Finally, add the mother dough. Don’t worry if it smells a little “ripe” – as long as it looks all right, it’ll be fine.

I use a Bosch kitchen machine, but any similar device or your own hands will do. Put the mix into the bowl, bowl into the machine, then start on the low gear, slowly progressing to a more aggressive speed. Give it a good few minutes; you do want a good thorough mix. Turn the machine off and give it a rest for 10..20 minutes. The wholemeal flour and rye flour components need this time; do not skip this step. Then, give it another good kneading.

At the end, your dough should look and feel a little too moist. It comes off the bowl only just, and only with a spatula’s help: keep it so. You want it on the moist side.

Transfer into a large bowl. Cover with Clingfilm and store in a warm place. (Don’t worry about light levels – more pretentious nonsense.) Have a nice meal, enjoy a movie, sleep.

In the morning…

Set approximately 15% of the dough aside. Put into a small dish, Clingfilm it, and store in the fridge. The remainder goes onto your baking tray. When using a flat tray, I often use a spring form’s ring to stop it spreading out too far, but normally, I use a silicone tray for simplicity. Be gentle and do not knead the dough again. Store in a warm location near to the oven so that it can rise again. Give it 2..3 hours.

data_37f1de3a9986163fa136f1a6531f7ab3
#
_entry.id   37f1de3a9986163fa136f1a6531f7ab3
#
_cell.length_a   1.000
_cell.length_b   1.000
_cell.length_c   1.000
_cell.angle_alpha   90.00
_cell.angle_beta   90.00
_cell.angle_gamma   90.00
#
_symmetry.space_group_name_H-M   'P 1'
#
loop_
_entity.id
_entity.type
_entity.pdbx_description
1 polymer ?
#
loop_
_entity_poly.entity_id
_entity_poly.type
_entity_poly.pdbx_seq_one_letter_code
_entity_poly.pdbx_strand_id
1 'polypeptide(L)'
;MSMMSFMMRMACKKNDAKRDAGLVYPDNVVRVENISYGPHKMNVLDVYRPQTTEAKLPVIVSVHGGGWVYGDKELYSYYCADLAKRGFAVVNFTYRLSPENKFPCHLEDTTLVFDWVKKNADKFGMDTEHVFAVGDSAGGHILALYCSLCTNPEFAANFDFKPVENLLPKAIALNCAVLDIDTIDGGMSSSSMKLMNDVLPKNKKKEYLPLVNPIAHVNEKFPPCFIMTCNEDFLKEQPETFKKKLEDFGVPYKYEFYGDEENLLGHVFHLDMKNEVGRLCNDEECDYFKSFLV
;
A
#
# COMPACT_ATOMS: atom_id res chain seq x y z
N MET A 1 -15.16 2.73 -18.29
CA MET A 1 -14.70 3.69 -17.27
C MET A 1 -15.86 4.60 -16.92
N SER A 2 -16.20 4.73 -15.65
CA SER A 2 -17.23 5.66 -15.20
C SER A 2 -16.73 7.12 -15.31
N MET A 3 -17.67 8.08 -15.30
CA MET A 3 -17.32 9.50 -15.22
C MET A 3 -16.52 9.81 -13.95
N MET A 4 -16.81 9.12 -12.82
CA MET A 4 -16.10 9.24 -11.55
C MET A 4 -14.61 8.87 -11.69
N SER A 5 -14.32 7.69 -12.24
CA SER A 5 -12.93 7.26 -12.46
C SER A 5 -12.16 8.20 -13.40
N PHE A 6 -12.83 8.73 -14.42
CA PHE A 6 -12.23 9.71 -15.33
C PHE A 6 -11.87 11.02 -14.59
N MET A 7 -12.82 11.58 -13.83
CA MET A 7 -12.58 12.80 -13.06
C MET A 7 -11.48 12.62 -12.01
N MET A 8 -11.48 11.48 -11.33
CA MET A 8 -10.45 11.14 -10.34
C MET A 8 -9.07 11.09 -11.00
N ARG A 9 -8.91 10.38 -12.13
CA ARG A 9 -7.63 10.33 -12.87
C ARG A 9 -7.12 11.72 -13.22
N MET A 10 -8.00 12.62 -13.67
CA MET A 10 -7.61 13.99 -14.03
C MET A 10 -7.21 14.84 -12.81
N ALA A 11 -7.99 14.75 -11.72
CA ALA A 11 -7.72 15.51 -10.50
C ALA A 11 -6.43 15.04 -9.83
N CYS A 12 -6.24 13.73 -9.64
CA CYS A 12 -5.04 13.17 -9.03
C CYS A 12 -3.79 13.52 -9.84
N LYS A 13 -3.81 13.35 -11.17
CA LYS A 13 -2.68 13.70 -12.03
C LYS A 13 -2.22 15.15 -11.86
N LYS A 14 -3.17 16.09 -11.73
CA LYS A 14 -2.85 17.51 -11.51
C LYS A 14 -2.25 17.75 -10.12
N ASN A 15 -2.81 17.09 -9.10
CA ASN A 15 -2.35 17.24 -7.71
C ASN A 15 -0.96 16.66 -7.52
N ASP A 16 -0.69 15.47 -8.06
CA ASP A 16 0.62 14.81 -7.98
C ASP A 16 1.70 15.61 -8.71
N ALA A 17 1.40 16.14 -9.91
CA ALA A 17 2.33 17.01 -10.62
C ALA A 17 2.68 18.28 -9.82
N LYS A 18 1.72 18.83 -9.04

Finally:

Heat the oven to 220C. When hot, use a mister to moisten the surface of the bread, sprinkle some salt and flour on top, then place the bread inside (Be gentle! Don’t let it collapse again!). Pour a cup of water into the oven’s base and quickly close the door. Set the timer to 31 minutes 17 seconds, and remember where you put the timer.

Remove from tray, let cool down, then enjoy.

I realize this article is almost 2km long, and it looks as if making this bread was incredible complicated – it is not. Just try it once or twice. You’ll get the hang of it, and it’s actually less effort than trying to find similar quality bread somewhere in the shops. Good luck & let us know how it goes.

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Bread Season